IDF reservists discover 1,900-year-old relic near Gaza border

Mortars and pestles were usually used for grinding and grinding dry products such as grains and lentils.

By Pesach Benson, JNS

Israeli reserve soldiers on patrol near a Gaza border staging area stumbled upon a Byzantine-era vessel used for grinding grain, the Israel Antiquities Authority announced on Sunday.

Made of basalt and weighing more than 10 kilograms (22 pounds), the vessel was found by Lt. Col. Yair Amitsur and Lt. Col. Eliashiv Bohbot.

Amitsur is in charge of civilian affairs for the IDF’s 143rd “Gaza” Division. Coincidentally, he also works as an archaeologist and tour guide for the Israel Antiquities Authority. Bohbot serves as the division’s deputy rabbi.

“As part of the routine field patrols in the ‘Gaza envelope,’ our eye was caught by a pile of soil on the side of the road, from which a round basalt block stood out,” Bohbot said. “We pulled the block out and it turned out that it was a rather large and heavy vessel. Yair, who now works as an archaeologist at the Antiquities Authority, immediately recognized that it was a mortar—an ancient grinding tool.”

Amitsur explained, “This discovery is exceptional, considering the presence of basalt, a material typically found in northern regions or distant areas. The mortar was likely transported here and was once used within a local resident’s home for grinding grains or other produce, operated with a heavy pole called an ‘ali.’”

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(“Ali” is Hebrew for “pestle.”)

Mortars and pestles were usually used for grinding and grinding dry products such as grains and lentils. The grinding tools, which allowed, among other things the preparation of flour were common in homes, while in industrial areas millstones were used to grind larger quantities of flour, according to the Antiquities Authority.

The Byzantines ruled the Land of Israel from 313-636 CE.

Said Amitsur, “The tool reminds us that throughout the generations, the Western Negev served as a significant settlement area where a variety of cultures settled. There were also wars in the past, but in the end, settlements always returned and the area once more flourished.”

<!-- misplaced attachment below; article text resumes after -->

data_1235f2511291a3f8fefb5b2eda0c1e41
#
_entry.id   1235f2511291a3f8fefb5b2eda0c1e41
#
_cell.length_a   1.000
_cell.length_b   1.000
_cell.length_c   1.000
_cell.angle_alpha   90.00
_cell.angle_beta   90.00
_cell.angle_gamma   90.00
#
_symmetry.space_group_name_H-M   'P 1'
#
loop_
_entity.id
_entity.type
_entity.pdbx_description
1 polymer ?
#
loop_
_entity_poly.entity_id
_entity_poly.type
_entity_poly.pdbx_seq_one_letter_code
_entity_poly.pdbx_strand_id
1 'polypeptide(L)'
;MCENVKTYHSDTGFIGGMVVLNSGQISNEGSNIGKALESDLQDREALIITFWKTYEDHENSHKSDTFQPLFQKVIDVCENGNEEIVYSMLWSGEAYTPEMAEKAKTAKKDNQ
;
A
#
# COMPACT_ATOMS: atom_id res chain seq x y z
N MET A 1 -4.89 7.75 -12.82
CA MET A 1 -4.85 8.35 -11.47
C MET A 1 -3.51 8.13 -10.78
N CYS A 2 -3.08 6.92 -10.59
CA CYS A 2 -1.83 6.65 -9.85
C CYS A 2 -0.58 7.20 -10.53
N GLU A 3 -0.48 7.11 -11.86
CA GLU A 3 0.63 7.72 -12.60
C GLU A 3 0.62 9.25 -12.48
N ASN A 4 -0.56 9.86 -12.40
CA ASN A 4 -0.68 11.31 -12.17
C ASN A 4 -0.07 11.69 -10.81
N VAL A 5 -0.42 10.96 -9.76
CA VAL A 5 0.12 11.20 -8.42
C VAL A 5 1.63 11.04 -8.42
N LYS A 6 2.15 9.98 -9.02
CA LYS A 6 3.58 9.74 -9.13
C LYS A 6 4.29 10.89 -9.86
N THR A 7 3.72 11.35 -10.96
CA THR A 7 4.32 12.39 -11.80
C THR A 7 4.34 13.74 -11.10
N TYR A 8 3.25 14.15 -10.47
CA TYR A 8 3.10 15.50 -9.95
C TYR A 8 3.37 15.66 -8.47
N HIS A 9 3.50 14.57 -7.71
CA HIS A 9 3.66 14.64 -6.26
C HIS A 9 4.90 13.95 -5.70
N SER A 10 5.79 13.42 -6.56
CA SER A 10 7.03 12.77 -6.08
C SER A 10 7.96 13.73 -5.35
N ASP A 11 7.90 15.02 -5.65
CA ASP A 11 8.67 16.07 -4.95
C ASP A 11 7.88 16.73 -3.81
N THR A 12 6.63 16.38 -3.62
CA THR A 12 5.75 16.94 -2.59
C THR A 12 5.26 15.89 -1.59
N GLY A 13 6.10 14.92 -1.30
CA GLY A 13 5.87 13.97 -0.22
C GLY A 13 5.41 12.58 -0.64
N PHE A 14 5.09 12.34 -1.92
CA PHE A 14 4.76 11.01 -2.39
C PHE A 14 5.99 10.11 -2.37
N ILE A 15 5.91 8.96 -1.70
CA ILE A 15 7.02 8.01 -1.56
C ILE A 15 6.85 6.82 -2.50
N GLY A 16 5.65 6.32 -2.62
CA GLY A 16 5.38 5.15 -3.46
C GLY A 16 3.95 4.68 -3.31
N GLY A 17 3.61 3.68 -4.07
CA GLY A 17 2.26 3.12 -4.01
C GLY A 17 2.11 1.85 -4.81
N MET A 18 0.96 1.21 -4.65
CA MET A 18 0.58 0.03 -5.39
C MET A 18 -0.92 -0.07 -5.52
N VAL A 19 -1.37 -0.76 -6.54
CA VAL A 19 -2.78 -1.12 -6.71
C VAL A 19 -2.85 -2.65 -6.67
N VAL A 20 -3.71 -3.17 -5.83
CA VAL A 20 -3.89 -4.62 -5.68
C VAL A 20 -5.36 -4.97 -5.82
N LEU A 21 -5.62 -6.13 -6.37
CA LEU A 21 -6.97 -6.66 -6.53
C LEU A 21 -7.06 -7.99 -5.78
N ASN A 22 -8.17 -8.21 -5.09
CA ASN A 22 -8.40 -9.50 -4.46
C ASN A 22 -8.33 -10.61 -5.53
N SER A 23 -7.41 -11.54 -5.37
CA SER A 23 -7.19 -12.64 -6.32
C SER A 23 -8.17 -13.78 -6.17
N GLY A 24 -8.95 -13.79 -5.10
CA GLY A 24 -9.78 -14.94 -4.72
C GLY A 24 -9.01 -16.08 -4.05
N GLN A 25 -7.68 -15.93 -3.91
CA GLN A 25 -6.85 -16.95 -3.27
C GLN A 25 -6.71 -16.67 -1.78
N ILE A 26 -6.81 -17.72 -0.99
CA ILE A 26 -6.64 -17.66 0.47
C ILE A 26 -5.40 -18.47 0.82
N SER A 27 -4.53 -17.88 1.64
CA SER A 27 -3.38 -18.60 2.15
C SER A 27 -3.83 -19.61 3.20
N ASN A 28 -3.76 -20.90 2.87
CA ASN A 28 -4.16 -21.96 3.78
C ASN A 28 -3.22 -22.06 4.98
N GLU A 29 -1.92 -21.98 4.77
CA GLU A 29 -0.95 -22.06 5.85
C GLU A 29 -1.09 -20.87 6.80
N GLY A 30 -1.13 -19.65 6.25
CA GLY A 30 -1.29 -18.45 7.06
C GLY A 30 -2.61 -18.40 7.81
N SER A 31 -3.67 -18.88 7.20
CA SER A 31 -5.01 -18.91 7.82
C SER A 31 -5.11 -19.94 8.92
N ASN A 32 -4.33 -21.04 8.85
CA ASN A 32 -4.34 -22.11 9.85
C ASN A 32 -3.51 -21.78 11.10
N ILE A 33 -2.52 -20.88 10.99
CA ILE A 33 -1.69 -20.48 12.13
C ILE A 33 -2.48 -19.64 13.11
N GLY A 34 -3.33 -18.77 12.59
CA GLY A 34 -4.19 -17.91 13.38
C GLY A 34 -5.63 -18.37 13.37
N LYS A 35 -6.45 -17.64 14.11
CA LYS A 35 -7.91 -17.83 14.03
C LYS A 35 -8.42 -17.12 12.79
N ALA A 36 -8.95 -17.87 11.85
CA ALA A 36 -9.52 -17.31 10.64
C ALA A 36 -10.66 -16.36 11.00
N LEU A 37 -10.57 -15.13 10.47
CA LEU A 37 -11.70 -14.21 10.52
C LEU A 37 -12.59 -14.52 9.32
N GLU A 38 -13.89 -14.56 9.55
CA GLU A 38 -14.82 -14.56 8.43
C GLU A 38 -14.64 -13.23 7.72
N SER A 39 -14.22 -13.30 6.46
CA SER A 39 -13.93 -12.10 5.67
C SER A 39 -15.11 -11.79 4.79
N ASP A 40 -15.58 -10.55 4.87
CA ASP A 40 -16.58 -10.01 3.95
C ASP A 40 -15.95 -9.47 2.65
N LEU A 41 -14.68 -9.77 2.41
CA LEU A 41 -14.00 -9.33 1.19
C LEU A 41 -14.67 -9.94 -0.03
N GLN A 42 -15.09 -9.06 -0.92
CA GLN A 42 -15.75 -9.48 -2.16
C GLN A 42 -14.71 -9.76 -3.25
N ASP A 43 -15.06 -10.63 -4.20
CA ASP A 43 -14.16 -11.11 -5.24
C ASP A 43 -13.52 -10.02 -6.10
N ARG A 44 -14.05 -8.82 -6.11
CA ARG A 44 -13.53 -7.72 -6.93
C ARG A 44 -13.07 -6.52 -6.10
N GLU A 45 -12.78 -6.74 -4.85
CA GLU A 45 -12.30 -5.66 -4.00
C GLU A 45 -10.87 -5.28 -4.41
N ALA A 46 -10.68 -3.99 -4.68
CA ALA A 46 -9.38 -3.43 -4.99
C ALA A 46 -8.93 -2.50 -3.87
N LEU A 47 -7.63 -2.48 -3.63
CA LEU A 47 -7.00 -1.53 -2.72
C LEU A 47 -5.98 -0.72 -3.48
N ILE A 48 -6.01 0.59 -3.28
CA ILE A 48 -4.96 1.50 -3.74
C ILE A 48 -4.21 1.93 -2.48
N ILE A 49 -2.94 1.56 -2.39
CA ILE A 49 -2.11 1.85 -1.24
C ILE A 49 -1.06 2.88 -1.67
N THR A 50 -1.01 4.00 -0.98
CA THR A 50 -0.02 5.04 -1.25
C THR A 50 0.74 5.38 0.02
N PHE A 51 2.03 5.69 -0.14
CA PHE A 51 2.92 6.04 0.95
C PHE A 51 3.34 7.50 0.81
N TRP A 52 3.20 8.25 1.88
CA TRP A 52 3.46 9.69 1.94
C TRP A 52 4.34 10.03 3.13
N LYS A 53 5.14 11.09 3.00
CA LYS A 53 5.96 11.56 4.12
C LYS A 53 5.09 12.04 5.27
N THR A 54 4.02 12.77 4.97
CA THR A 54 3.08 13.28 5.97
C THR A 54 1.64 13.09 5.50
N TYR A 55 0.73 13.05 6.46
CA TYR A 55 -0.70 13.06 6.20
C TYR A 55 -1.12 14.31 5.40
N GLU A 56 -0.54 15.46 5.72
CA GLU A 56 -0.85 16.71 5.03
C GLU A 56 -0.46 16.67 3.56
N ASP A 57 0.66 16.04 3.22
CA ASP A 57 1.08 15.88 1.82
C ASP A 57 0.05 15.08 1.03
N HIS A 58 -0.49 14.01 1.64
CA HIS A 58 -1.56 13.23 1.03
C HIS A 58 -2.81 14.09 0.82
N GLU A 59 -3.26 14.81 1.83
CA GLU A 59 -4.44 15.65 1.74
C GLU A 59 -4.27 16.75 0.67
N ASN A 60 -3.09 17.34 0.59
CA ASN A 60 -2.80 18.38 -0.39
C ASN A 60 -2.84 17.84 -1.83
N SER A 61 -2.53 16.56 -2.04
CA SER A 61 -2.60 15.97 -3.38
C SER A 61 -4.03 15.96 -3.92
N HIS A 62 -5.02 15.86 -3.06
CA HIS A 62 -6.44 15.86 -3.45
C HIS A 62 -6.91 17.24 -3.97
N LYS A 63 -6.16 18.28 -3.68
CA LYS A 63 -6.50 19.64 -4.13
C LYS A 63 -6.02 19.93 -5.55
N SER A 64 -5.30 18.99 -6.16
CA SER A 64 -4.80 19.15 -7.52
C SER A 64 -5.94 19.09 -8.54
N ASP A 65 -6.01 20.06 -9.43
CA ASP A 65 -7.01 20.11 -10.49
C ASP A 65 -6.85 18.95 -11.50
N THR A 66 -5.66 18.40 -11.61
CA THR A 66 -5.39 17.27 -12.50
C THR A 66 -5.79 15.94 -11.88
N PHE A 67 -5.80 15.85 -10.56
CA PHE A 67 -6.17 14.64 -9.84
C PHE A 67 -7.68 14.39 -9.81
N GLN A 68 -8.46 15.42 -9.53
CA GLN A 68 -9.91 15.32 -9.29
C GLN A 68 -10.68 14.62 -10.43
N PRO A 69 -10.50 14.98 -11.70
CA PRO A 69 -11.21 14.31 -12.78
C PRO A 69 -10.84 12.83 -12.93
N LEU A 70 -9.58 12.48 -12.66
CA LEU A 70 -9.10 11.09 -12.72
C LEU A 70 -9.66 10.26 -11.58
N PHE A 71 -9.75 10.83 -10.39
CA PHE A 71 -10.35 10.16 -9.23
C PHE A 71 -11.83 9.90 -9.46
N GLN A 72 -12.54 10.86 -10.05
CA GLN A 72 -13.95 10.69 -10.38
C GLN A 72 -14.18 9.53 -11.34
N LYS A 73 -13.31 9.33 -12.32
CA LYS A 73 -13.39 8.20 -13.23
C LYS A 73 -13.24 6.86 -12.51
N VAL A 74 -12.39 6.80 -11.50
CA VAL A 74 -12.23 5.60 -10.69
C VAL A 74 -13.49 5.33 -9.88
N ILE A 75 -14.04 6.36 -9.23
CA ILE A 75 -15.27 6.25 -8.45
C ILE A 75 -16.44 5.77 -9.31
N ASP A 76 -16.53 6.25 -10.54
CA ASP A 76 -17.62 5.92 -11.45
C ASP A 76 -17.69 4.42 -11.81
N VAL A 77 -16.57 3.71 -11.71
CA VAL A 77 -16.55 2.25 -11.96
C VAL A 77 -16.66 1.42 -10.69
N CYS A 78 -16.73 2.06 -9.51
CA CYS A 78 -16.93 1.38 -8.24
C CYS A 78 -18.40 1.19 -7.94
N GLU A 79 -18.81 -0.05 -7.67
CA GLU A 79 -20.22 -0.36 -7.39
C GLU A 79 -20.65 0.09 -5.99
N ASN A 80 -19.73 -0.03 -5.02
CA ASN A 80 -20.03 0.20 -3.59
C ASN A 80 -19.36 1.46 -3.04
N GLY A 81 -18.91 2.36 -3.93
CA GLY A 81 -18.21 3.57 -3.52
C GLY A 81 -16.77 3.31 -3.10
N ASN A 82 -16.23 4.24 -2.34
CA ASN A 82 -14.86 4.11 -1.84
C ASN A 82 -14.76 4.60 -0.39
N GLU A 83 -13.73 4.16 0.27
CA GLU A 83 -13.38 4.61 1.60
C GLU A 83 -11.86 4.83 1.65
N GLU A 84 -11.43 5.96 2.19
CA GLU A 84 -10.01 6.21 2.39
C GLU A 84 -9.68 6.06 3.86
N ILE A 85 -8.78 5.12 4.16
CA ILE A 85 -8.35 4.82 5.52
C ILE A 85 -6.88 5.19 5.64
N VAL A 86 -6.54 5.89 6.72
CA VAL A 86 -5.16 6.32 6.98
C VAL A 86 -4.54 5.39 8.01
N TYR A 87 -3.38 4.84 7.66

The grinding vessel was transferred to IAA archaeologist Sara Tal.

“The Land of Israel … is saturated with history and ancient findings, and the Antiquities Authority cooperates with the IDF in order to preserve them even in a war situation,” said Eli Eskosido, director of the authority.

Last month, the Antiquities Authority announced that two Israeli reserve soldiers had discovered a small, well-preserved Byzantine-era oil lamp at a military staging area near the Gaza border.

The find, by Nathaniel Melchior and Alon Segev, part of the 404th Battalion within the Israel Defense Forces’ 282nd “Golan” Artillery Brigade, sparked a chain of events that led to the 1,500-year-old artifact’s safe handover to the IAA.

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“During one of our wanderings in the field, I came across pottery lying upside down, and its round shape attracted me,” said Melchior. “It was covered in mud, I cleaned it and after I realized what it was about, I called the Antiquities Authority.”

Simultaneously, Segev shared an image of the discovery on a Facebook group. The photo drew much attention and recommendations to contact the Antiquities Authority.

Tal identified the artifact as a “sandal candle” from the Byzantine period. Tal personally retrieved the lamp and presented the soldiers with a certificate of appreciation.

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